On Friday, President Donald Trump single-handedly caused irrevocable damage to the United States' human rights record. Trump and his administration are using bigotry to target refugees and immigrants in the name of national security.
Friday's executive order is deliberately and heartlessly blind to the unprecedented humanitarian crisis the world is currently facing. It violates human rights and goes against this country's shared values of equality, dignity and opportunity for all. In just a few days, it has affected hundreds of people and their families across the globe and in the U.S. No doubt, it will be devastating for thousands more.
Amnesty International is no stranger to governments that exploit real threats to security to turn people against religious and ethnic minorities. We've seen this before and we know the havoc it wreaks. And we know it must be stopped.
While courts have temporarily halted some of the worst aspects of Trump's order, it is time for Congress to hold up its end of the bargain. In addition to seeking to block enforcement, Congress can investigate potential abuses. Customs and Border Patrol agents are currently operating with little guidance, and they have extraordinary capacity to harass and harm ordinary people caught in the snares of this order.
Congress should swiftly investigate what is happening at airports across the country and they must also repudiate the ban and seek to obstruct its enforcement. Every day they are silent, Trump's ban gets harder to defeat.
While Trump may insist his actions are intended to protect the U.S., there is no statistical evidence to back up the claim that refugees are a threat. Not only that, the vetting refugees receive is already "extreme" – as it is, it can take two years or longer for a Syrian refugee to enter the United States. In truth, refugees who are cleared for resettlement here have more vetting than most of Trump's cabinet nominations.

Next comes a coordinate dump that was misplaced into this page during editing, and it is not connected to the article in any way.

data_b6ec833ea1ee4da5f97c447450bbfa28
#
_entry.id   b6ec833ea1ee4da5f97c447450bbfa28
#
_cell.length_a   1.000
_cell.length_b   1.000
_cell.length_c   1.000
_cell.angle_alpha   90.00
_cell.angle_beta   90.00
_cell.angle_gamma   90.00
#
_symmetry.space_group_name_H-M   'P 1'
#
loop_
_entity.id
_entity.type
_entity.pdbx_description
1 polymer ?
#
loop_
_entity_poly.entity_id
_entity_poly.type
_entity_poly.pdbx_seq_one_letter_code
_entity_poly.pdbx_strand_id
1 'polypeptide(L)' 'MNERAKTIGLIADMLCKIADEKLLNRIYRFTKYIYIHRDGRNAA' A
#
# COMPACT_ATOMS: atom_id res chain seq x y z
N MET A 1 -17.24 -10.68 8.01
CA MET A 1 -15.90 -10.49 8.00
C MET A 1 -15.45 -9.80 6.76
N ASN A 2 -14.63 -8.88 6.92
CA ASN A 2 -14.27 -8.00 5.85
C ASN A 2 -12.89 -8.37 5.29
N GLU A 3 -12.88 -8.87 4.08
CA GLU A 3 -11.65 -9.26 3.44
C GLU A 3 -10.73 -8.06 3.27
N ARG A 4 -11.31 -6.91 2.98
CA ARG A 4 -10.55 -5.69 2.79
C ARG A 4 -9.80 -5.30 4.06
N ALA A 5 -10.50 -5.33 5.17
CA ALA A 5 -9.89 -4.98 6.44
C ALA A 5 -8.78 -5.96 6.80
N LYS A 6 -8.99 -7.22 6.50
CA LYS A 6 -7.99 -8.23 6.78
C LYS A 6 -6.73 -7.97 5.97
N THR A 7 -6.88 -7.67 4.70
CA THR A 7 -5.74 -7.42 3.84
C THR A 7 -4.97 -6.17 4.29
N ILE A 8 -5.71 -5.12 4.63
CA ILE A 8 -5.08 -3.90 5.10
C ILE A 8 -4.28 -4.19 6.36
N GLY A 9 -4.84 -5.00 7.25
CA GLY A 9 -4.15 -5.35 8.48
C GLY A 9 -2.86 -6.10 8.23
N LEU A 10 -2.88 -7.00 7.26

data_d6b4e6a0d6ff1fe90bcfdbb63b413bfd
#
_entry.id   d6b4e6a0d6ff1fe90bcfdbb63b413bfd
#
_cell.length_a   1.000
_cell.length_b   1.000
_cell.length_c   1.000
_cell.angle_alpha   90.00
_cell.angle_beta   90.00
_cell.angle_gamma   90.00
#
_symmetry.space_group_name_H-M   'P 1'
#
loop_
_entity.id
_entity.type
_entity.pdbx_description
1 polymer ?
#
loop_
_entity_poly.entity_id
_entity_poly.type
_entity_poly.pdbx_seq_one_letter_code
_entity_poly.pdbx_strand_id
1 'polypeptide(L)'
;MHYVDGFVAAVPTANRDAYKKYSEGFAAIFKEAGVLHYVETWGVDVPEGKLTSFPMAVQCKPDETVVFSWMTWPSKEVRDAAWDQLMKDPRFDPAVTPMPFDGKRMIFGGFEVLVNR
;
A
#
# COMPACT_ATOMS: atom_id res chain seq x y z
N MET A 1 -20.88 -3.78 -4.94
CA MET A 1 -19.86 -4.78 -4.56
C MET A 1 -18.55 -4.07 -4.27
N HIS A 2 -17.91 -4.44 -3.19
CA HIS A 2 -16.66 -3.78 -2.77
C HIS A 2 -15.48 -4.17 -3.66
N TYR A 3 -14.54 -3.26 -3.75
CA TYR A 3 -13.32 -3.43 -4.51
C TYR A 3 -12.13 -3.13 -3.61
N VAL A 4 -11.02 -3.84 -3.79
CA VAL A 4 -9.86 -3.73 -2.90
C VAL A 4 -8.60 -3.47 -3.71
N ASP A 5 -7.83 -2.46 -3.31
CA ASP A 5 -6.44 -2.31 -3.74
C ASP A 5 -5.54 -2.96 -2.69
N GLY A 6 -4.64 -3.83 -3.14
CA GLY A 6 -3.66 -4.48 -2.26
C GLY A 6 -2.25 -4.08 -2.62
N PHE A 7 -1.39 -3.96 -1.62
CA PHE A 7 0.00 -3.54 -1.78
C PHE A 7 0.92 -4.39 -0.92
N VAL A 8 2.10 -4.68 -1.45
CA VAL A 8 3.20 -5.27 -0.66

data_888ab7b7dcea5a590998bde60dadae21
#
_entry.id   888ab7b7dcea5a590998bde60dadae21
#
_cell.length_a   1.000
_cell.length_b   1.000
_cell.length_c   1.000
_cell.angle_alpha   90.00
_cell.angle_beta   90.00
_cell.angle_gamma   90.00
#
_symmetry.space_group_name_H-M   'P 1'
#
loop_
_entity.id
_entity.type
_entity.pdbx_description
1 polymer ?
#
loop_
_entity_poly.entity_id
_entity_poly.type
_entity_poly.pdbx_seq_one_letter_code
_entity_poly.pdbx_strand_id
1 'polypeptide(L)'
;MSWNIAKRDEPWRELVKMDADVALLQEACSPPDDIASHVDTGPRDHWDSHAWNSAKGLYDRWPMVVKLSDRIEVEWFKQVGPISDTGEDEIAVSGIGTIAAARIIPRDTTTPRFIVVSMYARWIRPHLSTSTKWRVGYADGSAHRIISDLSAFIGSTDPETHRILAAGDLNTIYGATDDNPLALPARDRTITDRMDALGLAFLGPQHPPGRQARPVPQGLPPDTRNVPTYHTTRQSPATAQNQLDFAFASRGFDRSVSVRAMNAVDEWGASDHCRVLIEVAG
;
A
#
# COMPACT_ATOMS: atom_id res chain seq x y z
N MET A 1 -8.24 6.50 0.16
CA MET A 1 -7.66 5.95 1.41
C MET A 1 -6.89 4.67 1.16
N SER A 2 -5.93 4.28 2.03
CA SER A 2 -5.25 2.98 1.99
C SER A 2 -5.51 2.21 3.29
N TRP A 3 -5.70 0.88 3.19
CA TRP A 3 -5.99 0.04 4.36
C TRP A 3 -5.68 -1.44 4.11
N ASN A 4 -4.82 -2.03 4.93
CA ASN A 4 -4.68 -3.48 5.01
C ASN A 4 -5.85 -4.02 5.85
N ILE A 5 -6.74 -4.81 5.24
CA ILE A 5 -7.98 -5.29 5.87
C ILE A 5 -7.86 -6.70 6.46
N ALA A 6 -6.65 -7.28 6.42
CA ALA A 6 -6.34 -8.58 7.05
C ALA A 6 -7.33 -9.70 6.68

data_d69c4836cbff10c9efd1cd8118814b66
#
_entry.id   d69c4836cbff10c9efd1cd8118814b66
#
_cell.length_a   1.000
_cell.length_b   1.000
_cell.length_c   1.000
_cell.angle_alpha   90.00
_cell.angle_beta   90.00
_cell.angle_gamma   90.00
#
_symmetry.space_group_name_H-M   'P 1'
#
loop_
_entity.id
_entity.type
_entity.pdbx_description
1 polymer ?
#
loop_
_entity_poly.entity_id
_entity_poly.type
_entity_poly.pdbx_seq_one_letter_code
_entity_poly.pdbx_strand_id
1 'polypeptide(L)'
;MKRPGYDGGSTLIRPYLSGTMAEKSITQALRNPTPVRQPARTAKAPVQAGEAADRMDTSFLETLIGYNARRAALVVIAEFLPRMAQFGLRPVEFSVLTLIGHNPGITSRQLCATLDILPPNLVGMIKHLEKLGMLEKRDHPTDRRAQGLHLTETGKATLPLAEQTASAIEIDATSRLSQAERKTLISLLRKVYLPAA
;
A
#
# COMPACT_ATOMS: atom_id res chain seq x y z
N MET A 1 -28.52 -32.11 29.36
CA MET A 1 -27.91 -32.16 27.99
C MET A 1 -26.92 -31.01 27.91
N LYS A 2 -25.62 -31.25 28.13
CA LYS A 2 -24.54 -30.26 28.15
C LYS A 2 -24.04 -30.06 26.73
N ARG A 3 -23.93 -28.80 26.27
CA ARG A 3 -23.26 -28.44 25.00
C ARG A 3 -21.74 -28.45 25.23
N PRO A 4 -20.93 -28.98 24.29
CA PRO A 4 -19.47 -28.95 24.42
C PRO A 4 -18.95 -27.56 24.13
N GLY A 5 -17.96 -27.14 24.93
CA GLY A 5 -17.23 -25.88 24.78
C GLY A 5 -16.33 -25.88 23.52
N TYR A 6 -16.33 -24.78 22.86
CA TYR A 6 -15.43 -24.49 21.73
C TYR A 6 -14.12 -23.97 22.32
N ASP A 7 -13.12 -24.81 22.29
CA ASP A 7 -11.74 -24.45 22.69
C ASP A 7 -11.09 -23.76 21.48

The effects of this order in the United States reach beyond airport security. The order — and Trump's rhetoric — have inflamed bigotry. People are emboldened to act on their hate. The order sent shockwaves through American Muslim communities, even among naturalized citizens, who fear they may be next and that they cannot be certain of their own security in Trump's America.
People worry about being treated like criminals not because of their conduct, but because of their identity. We need Congress to speak out not just about the ban itself but about what it could be a harbinger of: large-scale, state-sponsored targeting of people based on religion and ethnicity, even when they're not suspected of committing a crime.
Members of Congress have to step up — and step up now — to support efforts to protect the human rights of people in communities here and around the world, including the rights to freedom of religion and nondiscrimination. If they don't, an incredibly dangerous precedent will be set.
With elections looming in France and Germany, the global community is seeing more and more politicians and elected officials scapegoating refugees and migrants. Instead of offering real solutions to complex problems of economic hardship and threats to public safety, they are pandering to bigotry. We, as a global community, cannot afford to let this dangerous trend continue. With all that hangs in the balance, it is critical that those here in the U.S. come together to raise our voices.
The Trump administration must govern based on facts and nuanced analysis — not prejudice.
The days following Trump's inauguration have caused despair but they have also been a galvanizing force. Millions of Americans and people all over the world joined Amnesty and other organizations in the streets for the Women's March and thousands have raised their voices against the travel ban at airports around the country. It is just the beginning of Trump's administration and there will no doubt be more galvanizing moments ahead.
Amnesty International and our over one million U.S. activists have vowed to fight him every step of the way every time he attempts to violate human rights. Today, we rally together to send a loud and clear message to Congress: No ban in our name.